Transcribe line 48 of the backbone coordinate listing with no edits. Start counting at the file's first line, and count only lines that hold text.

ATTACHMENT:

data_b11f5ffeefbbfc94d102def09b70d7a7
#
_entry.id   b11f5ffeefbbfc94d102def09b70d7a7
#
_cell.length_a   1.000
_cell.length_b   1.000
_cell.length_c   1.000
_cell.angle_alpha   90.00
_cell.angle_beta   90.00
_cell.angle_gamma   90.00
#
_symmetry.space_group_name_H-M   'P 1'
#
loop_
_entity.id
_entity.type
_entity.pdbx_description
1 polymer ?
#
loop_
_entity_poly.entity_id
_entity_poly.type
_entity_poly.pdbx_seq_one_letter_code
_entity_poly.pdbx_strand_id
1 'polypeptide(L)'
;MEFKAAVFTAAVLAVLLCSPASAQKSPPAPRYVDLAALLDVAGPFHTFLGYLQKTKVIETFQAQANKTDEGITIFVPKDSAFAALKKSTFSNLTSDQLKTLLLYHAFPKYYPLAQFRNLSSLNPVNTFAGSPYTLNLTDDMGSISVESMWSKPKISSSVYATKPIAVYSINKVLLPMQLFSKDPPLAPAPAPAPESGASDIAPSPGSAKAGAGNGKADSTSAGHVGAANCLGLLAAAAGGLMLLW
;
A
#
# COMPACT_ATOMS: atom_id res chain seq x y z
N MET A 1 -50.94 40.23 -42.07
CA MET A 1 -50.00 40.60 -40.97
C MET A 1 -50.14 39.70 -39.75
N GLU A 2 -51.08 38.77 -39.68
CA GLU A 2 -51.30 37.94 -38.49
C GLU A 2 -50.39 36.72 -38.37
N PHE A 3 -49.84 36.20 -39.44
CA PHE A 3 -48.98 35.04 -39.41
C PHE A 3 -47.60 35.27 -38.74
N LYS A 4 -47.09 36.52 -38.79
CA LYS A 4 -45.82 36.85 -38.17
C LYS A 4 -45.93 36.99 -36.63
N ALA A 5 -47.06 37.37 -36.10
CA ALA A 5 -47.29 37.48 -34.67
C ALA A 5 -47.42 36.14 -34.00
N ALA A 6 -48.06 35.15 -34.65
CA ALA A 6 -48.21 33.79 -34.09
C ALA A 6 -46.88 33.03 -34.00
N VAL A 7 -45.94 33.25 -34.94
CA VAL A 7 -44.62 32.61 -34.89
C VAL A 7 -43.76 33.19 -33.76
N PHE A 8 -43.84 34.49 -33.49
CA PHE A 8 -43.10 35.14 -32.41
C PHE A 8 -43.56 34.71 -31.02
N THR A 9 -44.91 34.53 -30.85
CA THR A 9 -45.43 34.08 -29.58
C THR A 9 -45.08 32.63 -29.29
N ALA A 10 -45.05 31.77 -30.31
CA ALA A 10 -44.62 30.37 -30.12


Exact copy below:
C ALA A 6 -46.88 33.03 -34.00